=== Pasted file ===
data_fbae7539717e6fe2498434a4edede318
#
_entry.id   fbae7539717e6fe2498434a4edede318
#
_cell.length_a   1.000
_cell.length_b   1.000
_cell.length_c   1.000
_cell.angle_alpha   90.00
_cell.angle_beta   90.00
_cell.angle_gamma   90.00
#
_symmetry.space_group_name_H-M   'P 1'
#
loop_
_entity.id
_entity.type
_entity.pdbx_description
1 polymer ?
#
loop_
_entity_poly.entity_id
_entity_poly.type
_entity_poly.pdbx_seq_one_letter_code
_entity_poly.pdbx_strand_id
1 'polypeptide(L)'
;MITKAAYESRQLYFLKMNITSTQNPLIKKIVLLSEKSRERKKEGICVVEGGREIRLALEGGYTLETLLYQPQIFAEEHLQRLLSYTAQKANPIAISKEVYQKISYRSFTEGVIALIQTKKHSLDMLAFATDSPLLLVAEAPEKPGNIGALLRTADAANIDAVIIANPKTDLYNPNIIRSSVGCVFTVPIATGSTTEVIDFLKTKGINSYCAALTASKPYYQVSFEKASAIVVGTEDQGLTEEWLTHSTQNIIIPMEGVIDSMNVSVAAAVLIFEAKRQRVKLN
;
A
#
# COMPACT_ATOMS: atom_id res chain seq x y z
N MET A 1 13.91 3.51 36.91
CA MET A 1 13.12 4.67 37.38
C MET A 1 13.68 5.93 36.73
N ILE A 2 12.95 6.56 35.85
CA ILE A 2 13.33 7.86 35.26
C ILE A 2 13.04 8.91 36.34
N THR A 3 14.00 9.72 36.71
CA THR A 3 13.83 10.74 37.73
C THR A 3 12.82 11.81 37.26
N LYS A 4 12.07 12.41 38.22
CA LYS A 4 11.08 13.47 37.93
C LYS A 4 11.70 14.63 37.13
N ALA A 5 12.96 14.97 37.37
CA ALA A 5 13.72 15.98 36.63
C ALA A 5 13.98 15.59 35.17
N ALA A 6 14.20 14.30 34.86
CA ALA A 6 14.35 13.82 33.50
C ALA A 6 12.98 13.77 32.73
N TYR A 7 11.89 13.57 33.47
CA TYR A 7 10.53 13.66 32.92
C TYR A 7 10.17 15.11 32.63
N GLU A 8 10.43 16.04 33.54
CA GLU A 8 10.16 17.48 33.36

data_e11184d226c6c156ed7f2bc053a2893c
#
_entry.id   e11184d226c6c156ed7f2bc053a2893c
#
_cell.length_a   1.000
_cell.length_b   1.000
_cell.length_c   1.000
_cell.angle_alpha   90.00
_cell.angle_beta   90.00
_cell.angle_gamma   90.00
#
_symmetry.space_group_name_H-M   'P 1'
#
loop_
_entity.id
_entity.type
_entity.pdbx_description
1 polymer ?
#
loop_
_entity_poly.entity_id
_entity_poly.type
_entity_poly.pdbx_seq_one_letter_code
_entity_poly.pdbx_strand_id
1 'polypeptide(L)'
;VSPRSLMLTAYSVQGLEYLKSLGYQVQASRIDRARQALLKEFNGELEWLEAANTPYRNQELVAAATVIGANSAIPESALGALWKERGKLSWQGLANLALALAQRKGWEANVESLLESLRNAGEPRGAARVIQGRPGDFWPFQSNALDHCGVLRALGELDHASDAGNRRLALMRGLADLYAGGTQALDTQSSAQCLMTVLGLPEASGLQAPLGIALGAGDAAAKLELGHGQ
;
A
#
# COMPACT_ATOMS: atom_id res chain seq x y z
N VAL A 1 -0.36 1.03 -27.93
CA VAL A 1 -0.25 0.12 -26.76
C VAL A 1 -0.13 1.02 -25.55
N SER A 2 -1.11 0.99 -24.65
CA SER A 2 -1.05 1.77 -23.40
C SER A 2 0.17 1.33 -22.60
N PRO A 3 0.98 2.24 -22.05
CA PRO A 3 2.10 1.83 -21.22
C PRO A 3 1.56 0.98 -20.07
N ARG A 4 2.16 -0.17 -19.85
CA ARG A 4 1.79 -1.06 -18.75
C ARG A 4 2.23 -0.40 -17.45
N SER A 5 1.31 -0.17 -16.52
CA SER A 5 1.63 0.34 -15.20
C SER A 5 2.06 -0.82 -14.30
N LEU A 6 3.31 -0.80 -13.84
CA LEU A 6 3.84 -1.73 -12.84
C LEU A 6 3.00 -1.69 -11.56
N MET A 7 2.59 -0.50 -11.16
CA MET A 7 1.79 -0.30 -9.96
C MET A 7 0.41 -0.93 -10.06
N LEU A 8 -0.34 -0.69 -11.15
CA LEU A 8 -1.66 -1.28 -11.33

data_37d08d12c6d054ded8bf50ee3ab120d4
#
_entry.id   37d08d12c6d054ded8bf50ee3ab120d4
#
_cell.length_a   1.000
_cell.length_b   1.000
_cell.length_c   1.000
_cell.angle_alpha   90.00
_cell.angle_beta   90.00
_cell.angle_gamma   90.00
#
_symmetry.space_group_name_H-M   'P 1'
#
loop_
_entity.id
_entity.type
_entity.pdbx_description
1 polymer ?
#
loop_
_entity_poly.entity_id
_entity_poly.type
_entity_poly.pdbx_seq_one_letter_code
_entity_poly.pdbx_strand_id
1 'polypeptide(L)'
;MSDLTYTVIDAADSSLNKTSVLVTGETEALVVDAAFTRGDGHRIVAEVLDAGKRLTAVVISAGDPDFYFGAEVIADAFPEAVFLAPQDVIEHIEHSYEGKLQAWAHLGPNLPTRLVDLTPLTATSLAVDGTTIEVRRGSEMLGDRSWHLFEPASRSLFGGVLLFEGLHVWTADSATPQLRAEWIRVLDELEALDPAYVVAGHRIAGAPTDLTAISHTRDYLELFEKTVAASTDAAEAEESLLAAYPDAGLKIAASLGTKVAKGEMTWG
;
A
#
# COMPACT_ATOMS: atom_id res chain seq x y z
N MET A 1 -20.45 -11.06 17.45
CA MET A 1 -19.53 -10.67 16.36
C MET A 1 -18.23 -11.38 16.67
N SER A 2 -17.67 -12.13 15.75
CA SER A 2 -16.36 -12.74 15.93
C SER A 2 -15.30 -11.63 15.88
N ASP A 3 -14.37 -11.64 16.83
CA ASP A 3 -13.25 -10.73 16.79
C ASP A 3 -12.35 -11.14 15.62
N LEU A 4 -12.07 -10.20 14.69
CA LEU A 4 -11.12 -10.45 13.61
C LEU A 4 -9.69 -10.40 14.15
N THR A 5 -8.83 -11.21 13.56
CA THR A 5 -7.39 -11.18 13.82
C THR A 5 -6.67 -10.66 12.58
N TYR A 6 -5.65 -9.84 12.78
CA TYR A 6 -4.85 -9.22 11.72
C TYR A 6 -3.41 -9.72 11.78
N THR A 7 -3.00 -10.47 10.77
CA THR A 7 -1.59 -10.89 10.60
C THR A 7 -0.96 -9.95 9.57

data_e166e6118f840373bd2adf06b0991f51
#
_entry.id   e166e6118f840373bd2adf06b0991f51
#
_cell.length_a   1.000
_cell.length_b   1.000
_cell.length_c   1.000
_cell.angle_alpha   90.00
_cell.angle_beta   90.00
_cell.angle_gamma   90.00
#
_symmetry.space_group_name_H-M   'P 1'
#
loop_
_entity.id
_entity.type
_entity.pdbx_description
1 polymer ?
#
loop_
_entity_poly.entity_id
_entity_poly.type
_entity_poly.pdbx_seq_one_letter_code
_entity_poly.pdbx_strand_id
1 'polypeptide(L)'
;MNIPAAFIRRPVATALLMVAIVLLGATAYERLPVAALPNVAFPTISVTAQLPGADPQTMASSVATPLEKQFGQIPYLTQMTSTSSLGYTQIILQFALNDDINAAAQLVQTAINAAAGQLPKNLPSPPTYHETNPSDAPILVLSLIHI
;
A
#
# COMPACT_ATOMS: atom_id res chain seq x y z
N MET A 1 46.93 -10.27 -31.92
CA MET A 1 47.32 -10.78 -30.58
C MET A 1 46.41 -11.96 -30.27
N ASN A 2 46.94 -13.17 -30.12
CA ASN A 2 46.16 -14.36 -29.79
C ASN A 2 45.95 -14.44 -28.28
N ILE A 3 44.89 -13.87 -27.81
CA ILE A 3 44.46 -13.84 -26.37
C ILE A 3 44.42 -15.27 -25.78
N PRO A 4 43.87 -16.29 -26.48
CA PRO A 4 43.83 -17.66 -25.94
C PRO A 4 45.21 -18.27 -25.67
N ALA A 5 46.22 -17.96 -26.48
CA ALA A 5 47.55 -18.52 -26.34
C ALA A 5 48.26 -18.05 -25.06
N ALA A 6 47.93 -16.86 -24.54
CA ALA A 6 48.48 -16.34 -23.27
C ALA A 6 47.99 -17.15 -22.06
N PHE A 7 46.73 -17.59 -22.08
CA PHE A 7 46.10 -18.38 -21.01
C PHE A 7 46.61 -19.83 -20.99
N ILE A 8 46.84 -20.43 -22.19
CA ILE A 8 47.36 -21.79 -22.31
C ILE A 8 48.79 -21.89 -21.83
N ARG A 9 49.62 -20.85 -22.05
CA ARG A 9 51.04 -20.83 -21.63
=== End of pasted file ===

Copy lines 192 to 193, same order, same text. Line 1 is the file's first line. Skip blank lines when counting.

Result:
CA ASN A 2 46.16 -14.36 -29.79
C ASN A 2 45.95 -14.44 -28.28